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Payson mom shares heartbreak of losing daughter to COVID-related illness

Elizabeth English died less than a week after coming home from school not feeling well.

PAYSON, Ariz. — A mother in Payson is mourning the loss of her 12-year-old daughter after a rare disorder, caused by COVID-19, claimed her life.  

Elizabeth English died less than a week after coming home from school not feeling well. 

A healthy 12-year-old girl 

"She did gymnastics and student government," said Carrie English, Elizabeth's mom. "She was very beautiful."  

Elizabeth was a healthy 12-year-old girl, but her mom recalls one day in early December when she came home from school with a low-grade fever and a rash on her arm. 

Three days later, she was in the hospital.  

After testing negative for COVID-19 three times, doctors investigated further.  

Initially a mystery illness  

"They did a spinal tap, thinking maybe it was spinal meningitis,” Carrie said. “They did a chest X-rays, thinking it was pneumonia."

Elizabeth was transferred from Payson to Phoenix Children's Hospital. 

“We kept telling her 'You can do it. You can do this,” she said. “At one point she said, 'Mommy, I can't do this.' We were only there for two days before she passed away."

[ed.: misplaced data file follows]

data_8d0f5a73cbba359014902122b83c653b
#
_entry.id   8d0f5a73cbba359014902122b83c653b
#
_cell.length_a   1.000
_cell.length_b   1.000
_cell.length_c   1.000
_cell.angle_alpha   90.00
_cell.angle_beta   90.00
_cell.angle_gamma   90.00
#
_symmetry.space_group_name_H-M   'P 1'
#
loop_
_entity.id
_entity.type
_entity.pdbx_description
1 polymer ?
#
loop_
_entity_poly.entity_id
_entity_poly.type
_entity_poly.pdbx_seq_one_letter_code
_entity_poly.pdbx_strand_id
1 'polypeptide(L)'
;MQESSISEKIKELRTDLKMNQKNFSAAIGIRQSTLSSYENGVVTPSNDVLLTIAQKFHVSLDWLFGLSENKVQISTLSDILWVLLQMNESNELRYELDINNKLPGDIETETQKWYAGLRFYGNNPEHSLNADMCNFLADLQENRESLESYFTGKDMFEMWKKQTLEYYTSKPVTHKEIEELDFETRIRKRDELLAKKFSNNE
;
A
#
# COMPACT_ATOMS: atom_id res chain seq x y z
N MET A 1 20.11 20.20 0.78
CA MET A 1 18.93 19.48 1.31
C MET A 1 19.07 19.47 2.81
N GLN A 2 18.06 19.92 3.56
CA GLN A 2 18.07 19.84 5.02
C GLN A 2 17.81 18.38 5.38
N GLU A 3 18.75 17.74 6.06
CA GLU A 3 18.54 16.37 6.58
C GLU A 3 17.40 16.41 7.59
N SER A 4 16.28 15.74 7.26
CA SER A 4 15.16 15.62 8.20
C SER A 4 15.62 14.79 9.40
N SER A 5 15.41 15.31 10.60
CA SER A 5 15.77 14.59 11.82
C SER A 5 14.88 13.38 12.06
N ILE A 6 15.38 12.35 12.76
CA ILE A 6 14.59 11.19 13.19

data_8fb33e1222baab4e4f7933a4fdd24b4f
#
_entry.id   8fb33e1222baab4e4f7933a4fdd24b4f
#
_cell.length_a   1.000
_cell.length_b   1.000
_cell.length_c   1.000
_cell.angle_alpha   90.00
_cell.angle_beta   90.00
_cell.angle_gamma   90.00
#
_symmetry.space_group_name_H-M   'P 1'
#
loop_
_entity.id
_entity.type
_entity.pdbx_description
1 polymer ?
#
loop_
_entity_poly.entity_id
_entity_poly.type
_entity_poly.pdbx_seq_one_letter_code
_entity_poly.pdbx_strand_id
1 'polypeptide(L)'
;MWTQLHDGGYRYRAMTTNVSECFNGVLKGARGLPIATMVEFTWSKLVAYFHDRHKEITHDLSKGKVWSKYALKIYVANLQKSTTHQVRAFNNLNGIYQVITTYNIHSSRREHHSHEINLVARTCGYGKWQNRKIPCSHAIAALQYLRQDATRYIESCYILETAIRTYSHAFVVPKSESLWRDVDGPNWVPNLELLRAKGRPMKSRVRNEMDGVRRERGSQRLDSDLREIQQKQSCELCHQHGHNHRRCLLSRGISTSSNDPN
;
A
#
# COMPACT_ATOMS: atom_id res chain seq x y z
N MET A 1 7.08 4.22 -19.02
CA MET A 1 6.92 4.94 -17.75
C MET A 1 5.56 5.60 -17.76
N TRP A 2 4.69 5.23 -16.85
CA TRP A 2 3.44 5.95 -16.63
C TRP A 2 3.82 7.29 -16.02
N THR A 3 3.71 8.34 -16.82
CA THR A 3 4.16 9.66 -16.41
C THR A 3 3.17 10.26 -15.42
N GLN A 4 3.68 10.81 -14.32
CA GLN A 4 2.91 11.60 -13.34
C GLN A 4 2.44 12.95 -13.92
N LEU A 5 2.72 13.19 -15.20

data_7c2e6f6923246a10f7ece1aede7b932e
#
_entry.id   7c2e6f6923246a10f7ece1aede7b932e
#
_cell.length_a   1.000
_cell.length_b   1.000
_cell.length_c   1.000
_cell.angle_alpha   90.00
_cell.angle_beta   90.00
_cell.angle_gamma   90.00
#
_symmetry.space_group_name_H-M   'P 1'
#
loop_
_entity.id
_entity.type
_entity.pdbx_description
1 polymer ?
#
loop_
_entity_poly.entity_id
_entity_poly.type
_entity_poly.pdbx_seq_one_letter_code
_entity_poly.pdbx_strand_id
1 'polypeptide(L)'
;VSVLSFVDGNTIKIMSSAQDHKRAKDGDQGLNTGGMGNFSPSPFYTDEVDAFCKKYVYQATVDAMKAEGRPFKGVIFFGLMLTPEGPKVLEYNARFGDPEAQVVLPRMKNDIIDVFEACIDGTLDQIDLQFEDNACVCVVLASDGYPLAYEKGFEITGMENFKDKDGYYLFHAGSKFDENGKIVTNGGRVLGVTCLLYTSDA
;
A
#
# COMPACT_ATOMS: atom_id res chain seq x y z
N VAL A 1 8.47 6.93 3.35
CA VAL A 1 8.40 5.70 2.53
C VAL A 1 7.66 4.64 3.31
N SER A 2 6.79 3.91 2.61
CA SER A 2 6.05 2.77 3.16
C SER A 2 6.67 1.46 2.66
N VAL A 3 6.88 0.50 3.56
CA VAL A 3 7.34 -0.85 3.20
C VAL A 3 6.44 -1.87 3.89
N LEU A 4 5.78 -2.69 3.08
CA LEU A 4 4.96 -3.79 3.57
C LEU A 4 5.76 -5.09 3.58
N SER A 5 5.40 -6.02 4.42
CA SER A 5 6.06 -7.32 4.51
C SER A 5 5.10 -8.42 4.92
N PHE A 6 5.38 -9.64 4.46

Doctors diagnose Elizabeth with MIS-C 

Elizabeth’s family later learned she had the antibodies for COVID-19 and died from Multisystem Inflammatory Syndrome, also known as MIS-C.

According to the Centers for Disease Control and Prevention, MIS-C is a condition where different body parts can become inflamed, including the heart, lungs, kidneys, brain, skin, eyes or gastrointestinal organs. 

Children with MIS-C may have a fever and various symptoms, including gut pain, vomiting, diarrhea, neck pain, rash, bloodshot eyes or feeling extra tired. 

The CDC said it does not yet know what causes MIS-C, but many children with it had the virus that causes COVID-19 or had been around someone with COVID-19.

There are only 1,659 known cases of MIS-C nationwide as of Jan. 8.

On a mission to raise awareness

Carrie is sharing her devastating story to raise awareness about the disorder.

It affects a person's vital organs weeks after having COVID-19, causing them to fail.  

"That is the most important thing, is to get the knowledge out there,” said Carrie. 

“The doctors are overworked, they're overrun, they're tired... so the more of us that can help them is just going to be to our benefit."

Carrie says Elizabeth was kind and always helping other kids. She still is.

"Her light is still shining and spreading a message to people of another realm," Carrie said.

Since Lizzie's passing her friends and family have started the hashtag #LoveLikeLizzy to help everyone stay positive during this time of trials and tribulations.

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